The only solution is either to have a pixel scrapping mechanism or to have Wayland clients (applications) support some other protocol. Which most Wayland clients (applications) already do: they support X.

Yes, a pixel scrapping mechanism which then send the pixels using X is what I had in mind.

Comment: Re:Why? (Score 2) 225

by Uecker (#48176035) Attached to: Lead Mir Developer: 'Mir More Relevant Than Wayland In Two Years'

Obviously, shared memory and direct access to the hardware are not network transparent. Guess how many applications require it?

You know, this discusson is rather surreal. I run remote applications right now and you guys keep telling me it is broken. It is like sitting in an airplane and your seat neighbor claims that flying is actually impossible.

Comment: Re:Supporting Mobile Devices on X or NeWS (Score 0) 225

by Uecker (#48174399) Attached to: Lead Mir Developer: 'Mir More Relevant Than Wayland In Two Years'

Ofcourse. This is not about the power of the device. My phone runs X just fine too. The point is that when you are intel or collabora and your customers are people who build entertainment systems for cars, TV set-top boxes, or mobile devices, then the UNIX legacy, which includes network transparency, and backwards compatibility, or support for customizable window managers, etc... just does not have any priority. Getting rid of all that complexity is then a rational choice. For the Linux desktop this would be a major loss. But this is not a market which counts and half of the users can be fooled into thinking that Wayland would be faster than X and network transparency is broken already.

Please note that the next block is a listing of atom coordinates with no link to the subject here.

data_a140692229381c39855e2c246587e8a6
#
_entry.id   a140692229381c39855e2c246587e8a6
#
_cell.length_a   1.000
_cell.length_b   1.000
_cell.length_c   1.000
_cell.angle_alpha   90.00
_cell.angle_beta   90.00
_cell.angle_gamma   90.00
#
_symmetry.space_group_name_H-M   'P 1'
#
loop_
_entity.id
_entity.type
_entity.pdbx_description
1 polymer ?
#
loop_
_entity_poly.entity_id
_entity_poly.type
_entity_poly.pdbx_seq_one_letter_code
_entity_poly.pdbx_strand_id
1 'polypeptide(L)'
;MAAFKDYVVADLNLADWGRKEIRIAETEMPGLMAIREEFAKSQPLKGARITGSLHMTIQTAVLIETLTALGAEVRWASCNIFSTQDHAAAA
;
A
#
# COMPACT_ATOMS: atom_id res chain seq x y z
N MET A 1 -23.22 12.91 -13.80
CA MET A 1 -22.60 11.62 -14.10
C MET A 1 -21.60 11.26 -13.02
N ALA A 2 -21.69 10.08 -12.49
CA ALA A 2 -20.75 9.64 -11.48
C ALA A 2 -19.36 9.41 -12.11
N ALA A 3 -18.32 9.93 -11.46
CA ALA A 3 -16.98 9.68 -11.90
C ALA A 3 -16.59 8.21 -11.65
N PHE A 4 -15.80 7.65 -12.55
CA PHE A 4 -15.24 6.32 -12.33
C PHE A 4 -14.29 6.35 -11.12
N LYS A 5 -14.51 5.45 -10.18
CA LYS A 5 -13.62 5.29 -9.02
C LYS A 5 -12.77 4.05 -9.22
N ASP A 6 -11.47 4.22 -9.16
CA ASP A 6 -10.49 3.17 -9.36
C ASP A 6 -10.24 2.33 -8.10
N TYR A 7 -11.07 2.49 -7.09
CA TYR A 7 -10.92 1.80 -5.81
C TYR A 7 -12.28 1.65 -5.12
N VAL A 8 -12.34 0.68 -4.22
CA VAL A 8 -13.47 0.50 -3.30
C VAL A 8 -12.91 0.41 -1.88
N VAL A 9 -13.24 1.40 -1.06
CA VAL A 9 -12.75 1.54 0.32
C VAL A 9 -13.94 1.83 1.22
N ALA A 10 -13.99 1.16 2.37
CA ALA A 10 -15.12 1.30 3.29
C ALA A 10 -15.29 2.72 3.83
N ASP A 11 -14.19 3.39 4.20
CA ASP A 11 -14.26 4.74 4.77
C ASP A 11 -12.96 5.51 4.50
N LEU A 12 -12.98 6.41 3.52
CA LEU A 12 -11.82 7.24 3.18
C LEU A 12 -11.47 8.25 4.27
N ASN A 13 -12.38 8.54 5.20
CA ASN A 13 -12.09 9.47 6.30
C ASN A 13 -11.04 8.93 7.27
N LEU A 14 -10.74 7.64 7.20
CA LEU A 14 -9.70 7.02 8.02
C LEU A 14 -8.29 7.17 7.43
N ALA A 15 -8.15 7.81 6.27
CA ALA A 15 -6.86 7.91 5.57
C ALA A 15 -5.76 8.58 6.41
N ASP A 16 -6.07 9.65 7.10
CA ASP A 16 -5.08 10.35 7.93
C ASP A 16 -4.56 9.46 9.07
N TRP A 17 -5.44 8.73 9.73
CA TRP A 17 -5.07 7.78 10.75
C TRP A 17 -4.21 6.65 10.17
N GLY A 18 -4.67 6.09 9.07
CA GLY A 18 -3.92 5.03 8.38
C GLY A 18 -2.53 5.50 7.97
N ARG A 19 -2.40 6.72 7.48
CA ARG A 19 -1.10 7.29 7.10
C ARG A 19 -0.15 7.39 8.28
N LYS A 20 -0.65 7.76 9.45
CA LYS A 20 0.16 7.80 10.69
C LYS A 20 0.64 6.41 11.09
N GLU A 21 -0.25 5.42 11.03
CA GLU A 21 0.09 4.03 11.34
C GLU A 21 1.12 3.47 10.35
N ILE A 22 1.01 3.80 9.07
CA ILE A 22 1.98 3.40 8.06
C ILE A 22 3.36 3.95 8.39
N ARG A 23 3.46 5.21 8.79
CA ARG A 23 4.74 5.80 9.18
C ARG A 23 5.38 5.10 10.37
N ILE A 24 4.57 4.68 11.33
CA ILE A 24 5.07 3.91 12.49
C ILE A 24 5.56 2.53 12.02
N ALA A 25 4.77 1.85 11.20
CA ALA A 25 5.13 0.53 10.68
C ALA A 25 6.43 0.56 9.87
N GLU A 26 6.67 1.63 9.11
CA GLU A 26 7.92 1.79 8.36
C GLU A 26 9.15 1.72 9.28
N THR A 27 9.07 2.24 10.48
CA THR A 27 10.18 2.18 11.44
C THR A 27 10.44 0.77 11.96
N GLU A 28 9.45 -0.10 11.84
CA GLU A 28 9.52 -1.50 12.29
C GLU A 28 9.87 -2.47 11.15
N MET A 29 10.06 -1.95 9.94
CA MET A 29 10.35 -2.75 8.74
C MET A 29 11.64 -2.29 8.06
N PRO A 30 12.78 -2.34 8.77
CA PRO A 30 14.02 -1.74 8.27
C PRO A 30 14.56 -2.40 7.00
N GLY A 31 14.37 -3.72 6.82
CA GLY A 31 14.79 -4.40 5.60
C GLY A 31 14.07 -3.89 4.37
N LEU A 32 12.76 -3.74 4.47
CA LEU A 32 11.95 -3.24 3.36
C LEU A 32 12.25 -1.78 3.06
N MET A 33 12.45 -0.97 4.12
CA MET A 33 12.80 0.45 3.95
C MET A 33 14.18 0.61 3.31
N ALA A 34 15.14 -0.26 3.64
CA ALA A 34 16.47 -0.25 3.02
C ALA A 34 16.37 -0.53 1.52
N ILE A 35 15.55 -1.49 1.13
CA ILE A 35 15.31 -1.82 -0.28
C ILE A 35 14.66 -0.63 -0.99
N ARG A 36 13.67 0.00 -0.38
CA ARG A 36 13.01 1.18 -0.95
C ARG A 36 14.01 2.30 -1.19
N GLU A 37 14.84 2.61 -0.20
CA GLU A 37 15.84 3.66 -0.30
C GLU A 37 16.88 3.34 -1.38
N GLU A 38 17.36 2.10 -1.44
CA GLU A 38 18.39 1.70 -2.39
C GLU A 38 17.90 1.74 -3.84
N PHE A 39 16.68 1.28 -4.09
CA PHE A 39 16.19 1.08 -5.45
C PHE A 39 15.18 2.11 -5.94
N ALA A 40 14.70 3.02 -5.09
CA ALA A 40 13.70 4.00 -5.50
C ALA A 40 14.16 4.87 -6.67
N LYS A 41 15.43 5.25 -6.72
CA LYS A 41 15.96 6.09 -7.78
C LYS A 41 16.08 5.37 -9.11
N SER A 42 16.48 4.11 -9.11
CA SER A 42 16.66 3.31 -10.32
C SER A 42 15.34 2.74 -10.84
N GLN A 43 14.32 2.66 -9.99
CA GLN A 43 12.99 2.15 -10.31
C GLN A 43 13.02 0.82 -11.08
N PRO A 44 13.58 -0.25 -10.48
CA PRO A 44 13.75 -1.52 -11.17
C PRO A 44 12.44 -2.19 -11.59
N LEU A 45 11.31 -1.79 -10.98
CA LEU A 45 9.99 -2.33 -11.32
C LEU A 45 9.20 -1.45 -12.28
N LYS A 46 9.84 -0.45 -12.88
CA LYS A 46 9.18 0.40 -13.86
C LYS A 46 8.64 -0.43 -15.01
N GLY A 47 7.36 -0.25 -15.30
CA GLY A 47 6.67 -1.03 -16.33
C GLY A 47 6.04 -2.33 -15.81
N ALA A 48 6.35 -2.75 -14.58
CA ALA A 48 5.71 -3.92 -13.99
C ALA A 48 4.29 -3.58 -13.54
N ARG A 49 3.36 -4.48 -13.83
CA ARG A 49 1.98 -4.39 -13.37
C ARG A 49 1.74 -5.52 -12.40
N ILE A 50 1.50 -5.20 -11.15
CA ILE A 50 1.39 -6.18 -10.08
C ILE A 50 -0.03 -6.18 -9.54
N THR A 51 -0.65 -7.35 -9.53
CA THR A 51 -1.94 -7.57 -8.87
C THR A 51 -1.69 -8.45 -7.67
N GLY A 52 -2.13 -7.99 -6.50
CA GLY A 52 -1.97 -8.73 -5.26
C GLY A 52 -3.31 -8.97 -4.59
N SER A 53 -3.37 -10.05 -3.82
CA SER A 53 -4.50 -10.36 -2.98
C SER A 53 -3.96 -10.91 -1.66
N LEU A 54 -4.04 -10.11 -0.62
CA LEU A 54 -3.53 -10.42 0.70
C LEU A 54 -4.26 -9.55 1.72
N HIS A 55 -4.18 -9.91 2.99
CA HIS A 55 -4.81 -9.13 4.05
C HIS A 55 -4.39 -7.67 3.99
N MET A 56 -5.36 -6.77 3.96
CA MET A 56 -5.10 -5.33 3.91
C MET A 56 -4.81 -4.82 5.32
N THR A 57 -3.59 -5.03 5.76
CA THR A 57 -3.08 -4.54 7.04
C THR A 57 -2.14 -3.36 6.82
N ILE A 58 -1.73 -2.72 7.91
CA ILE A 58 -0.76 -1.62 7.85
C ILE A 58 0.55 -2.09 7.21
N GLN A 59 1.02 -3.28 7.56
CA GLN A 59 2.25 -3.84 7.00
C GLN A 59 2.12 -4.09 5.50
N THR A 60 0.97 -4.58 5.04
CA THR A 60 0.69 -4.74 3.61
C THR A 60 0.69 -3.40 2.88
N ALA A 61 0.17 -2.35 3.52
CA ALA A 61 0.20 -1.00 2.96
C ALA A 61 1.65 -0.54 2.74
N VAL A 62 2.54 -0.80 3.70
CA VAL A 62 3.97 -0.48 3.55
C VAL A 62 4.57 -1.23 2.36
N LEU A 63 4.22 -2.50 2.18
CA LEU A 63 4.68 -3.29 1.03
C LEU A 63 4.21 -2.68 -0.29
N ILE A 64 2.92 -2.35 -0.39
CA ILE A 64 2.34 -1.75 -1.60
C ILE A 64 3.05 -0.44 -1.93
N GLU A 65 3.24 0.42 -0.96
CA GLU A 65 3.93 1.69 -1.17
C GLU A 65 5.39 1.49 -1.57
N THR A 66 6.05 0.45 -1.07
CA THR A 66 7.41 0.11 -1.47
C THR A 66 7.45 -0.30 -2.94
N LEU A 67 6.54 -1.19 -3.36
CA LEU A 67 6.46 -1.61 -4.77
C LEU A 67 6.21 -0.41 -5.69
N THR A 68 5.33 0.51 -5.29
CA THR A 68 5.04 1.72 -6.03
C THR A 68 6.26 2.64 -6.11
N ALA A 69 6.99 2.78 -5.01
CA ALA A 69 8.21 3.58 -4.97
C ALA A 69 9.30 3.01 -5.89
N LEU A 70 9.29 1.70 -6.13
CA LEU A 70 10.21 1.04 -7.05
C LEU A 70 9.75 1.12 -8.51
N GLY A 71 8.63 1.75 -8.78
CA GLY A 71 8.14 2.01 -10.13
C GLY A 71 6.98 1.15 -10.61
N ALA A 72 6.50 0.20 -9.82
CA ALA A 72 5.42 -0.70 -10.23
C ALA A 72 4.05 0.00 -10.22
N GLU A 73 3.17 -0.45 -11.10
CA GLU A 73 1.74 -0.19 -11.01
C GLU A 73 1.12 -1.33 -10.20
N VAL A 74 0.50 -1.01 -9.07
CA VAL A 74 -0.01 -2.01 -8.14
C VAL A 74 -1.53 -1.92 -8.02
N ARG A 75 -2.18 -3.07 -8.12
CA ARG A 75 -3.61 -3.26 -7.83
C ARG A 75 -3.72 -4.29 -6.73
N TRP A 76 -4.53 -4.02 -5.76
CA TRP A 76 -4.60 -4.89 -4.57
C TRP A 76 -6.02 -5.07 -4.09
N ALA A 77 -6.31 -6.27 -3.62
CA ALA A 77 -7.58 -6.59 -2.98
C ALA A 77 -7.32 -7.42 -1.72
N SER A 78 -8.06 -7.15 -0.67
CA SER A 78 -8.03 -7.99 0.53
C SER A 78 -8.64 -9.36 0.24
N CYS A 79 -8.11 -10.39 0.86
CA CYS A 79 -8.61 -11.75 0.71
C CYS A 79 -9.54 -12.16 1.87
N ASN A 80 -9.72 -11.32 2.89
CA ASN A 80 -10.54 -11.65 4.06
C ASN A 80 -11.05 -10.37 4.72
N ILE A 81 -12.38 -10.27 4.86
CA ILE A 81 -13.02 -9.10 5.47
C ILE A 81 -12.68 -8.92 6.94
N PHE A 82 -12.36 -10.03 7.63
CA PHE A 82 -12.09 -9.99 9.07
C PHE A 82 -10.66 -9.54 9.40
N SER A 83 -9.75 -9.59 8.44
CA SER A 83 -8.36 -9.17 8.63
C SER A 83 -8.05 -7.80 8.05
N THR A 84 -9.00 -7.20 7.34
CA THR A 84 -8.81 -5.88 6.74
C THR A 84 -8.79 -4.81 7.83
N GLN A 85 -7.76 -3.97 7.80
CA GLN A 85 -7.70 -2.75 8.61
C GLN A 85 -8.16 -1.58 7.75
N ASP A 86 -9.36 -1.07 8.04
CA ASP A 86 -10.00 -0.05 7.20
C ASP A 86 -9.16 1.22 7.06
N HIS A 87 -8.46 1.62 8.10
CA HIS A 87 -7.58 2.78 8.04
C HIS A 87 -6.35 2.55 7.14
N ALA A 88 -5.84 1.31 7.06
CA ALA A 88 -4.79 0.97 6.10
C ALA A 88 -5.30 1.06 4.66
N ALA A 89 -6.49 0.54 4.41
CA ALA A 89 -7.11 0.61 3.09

Comment: Re:I still don't see what's wrong with X (Score 0) 225

by Uecker (#48173737) Attached to: Lead Mir Developer: 'Mir More Relevant Than Wayland In Two Years'

Bengie believes,

1) X devs with decades of understanding and benchmarks claim X has horrible bottlenecks that can make Wayland 10x-100x faster for cases that are becoming more common

because he read it on the internet somewhere but doesn't bother to give a source.

2) Uecker claims X is fine because he installed X

Indeed. I know that X works fine because I use it - even over the network. If somebody comes a long and tells you that something you do is actually impossible you know they are full of shit.